My Life in Rugby: David Pears – former Sale, Harlequins and England full-back

David PearsI won four caps for England, the last two against France in Paris, and we won both matches. I doubt many players will be able to say that. The first game, in 1992, was a brutal affair. Two of the French front-rowers got sent off and we won quite convincingly, 31-13.
I came on midway through the first half after Rob Andrew suffered a nasty gash to his head. Besty (Dick Best) found me getting myself ‘prepared’ in the changing room toilet. It was a cauldron of noise in the stadium that day, you couldn’t hear any of the calls. Within a minute of being on their openside Jean-Francois Tordo gave me a crack and broke my nose. Welcome to Paris!
That was nothing though compared to the rest of the injuries I suffered through my career, to say I had more than my fair share is an understatement. I once suffered a suspected broken neck playing Sevens for Quins.
Thankfully that didn’t prove to be the case but it still troubles me to this day when I’m sat in front of my PC. Once, on the Friday before an international against Wales, I tore my hamstring in training, denying me the chance to play at Twickenham in front of family and friends who’d made the trek down from Cumbria.
I also broke my ankle the week before Rob announced his retirement, and missed three whole seasons as a result. I was regarded by many as his natural successor in the England No.10 jersey but Mike Catt got the opportunity instead. Talk about ill-timed!
If you’d have told me when I was first starting out at Aspatria that I’d go on to be an England international – and play for the Barbarians in places like Siberia – I wouldn’t have believed you. But it was a game against Wasps, in the fifth round of the John Player Cup, which opened my eyes to the possibilities.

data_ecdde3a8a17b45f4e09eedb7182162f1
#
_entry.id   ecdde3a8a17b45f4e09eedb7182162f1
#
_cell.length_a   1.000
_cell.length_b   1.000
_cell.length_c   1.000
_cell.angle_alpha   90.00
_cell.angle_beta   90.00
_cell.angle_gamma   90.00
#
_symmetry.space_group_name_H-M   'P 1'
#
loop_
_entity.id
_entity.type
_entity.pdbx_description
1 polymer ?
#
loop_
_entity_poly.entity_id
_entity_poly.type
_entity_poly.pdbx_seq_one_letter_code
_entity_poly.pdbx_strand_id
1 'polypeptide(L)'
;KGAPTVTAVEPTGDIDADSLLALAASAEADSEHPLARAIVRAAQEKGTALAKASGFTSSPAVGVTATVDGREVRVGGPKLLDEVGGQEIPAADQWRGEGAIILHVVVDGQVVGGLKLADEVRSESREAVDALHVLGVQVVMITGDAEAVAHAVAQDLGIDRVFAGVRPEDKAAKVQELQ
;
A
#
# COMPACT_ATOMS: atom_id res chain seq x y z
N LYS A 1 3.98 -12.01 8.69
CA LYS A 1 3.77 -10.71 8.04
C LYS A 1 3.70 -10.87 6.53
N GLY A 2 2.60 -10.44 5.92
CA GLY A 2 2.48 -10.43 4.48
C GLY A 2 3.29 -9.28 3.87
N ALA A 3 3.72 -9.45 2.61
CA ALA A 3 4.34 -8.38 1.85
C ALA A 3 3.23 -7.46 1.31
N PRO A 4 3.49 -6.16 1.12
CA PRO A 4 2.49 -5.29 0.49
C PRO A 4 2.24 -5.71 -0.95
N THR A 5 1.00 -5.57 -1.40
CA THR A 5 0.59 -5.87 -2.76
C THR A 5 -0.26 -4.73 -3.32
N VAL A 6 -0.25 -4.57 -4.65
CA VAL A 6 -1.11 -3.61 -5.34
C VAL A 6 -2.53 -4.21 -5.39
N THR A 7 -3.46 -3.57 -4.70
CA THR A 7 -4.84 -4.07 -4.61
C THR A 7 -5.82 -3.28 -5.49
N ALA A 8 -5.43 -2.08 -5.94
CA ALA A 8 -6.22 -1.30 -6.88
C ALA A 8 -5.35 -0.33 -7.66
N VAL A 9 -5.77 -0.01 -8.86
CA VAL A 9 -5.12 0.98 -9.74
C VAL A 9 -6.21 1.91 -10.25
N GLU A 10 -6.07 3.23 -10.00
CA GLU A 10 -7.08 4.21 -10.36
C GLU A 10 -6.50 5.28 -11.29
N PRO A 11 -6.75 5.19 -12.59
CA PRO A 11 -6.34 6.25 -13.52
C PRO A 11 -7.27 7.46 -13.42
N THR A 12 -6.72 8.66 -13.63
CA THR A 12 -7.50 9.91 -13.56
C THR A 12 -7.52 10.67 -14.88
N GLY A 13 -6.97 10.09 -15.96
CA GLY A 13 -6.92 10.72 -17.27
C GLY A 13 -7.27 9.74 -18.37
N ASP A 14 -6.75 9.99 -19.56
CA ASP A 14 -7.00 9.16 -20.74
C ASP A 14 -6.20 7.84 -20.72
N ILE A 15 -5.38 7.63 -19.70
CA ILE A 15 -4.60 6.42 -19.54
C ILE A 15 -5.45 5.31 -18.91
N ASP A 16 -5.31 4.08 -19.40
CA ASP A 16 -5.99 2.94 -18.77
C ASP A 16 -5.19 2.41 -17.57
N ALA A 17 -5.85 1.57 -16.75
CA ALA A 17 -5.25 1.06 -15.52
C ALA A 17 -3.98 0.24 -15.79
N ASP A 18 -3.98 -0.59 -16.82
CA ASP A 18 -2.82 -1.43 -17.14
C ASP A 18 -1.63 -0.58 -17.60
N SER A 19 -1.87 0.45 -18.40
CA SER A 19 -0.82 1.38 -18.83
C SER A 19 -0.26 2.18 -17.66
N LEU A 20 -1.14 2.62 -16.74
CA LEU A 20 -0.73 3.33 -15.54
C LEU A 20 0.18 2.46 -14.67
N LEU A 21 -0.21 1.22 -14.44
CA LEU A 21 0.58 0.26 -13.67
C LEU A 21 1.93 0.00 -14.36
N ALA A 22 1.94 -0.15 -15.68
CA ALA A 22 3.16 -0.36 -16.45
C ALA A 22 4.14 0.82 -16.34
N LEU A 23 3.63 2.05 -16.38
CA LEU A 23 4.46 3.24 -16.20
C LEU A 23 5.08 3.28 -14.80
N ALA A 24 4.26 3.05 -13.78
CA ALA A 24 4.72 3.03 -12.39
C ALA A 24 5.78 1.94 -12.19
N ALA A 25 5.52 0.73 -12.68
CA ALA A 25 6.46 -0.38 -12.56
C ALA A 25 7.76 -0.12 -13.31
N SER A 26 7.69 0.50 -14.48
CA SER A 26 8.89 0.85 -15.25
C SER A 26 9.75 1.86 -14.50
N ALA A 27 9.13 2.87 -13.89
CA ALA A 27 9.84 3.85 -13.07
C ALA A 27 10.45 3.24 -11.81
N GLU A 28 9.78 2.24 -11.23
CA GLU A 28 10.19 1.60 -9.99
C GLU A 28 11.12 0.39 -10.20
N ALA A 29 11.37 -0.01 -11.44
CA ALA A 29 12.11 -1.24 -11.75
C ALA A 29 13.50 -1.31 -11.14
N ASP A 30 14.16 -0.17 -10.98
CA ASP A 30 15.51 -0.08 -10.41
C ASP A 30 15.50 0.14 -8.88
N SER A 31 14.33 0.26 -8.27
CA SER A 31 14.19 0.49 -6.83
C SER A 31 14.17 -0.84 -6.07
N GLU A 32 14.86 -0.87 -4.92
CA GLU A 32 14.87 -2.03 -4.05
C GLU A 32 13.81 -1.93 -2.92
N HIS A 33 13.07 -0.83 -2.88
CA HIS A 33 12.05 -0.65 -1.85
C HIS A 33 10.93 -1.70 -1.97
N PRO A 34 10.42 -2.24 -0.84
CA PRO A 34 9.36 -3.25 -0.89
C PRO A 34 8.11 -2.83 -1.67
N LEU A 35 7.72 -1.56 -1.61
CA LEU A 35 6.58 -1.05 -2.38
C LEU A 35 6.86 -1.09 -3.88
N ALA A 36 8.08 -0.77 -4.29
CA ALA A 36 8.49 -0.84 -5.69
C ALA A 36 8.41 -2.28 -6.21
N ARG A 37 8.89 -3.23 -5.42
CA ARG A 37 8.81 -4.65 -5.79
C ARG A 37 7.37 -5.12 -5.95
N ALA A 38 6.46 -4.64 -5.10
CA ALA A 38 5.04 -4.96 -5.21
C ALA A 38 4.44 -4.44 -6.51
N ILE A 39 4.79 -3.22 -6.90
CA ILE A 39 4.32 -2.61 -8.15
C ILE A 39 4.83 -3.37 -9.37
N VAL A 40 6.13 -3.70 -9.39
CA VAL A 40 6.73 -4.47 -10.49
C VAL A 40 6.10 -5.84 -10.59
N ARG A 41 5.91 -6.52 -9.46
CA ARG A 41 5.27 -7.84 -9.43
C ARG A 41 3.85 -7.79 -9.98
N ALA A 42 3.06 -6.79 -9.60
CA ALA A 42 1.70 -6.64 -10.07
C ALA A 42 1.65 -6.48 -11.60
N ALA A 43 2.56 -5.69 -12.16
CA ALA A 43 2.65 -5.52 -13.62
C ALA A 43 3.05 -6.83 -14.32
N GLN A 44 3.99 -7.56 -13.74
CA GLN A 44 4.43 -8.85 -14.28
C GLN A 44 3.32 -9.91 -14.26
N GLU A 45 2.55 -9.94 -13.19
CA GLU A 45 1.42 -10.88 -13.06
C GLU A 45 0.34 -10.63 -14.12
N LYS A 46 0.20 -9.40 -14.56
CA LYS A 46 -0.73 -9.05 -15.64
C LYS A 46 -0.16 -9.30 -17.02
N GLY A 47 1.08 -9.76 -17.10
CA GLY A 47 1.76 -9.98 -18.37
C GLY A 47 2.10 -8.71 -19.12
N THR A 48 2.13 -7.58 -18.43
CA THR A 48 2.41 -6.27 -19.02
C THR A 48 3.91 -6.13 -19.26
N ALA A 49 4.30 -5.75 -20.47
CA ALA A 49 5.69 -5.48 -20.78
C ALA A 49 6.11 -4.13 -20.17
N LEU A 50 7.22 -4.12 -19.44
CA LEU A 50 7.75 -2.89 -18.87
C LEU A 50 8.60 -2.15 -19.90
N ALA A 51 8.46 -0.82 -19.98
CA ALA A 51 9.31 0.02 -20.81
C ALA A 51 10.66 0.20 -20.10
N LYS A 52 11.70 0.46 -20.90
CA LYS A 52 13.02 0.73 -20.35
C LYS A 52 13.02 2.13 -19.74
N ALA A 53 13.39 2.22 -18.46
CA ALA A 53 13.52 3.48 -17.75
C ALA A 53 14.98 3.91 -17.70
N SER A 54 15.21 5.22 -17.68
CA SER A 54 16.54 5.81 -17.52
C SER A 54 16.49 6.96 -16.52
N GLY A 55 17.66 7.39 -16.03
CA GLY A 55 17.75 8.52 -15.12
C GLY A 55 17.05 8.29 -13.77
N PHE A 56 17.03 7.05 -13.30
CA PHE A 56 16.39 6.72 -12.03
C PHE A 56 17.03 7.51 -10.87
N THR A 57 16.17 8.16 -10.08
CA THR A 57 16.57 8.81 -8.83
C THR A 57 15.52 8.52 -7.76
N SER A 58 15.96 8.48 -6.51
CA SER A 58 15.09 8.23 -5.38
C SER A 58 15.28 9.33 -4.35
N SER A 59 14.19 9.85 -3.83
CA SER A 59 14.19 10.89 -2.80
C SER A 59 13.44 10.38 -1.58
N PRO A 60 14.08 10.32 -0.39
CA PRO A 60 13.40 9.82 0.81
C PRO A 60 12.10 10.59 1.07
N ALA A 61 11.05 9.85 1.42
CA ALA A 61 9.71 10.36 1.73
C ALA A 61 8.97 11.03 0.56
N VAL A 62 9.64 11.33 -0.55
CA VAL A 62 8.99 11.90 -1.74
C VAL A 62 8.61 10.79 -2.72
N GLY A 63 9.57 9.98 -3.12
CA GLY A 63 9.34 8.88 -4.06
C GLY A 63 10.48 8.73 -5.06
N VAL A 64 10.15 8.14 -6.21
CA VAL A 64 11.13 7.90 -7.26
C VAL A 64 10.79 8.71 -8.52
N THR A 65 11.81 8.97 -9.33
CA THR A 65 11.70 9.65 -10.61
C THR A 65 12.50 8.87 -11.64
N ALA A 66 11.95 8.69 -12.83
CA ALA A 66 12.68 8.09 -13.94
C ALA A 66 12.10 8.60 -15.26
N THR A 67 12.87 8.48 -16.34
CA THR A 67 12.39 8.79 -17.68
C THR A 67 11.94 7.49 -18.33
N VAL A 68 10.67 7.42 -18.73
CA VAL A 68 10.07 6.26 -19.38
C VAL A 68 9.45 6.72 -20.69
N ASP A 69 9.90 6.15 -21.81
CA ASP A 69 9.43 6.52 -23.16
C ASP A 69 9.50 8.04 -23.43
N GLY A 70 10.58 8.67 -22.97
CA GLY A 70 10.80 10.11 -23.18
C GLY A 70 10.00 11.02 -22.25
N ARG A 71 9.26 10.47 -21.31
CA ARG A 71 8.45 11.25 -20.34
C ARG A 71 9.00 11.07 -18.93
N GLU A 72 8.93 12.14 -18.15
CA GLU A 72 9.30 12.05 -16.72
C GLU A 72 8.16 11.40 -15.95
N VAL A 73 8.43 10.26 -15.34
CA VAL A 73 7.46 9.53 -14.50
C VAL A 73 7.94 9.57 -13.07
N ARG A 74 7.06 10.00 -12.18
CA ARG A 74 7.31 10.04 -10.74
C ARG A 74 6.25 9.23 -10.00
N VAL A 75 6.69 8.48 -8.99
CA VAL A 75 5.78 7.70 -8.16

Rob and Nigel Melville were the opposition half-backs but people said myself and scrum-half George Doggart were the better partnership on the day. Up until then, players like that had seemed like demi-gods because you only ever saw them playing in big games on TV. It was only when they scored a try in the final minute that the game was lost, 13-6.
After spending a season with Sale I moved down south to join Harlequins, where I spent most of the Nineties. My background was in construction management but Peter Winterbottom helped get me a job in the City which made life a lot easier because it was Monday-Friday, 9-4.30 and meant I could train every evening.
During my time at Harlequins we reached two Pilkington Cup finals. We won the first against Northampton in 1991 and lost the second against Bath the following year. Both went to extra-time. I don’t remember much about either, the games went by in a bit of a blur.
But I do recall popping up a pass for Simon Halliday to score an important try against Saints. Against Bath, I played full-back for the first time. We came very close to an upset but Stuart Barnes did what myself and Paul Challinor had not been able to do, despite several attempts, and dropped the match-winning goal with seconds remaining. I think it never got further than eight metres from the ground, but somehow it crept over.
After leaving Harlequins I had short spells at Bracknell and Worcester. Geoff Cooke tried to persuade me to go full-time at Worcester but I didn’t fancy it and ended my playing days at Wharfe-dale, where my wife Sally hails from. I had a fabulous three seasons there. National One is a decent standard and I played with some fabulous players. We’ve still got a place in Grassington and we watch Wharfedale whenever we visit.
*As told to Jon Newcombe

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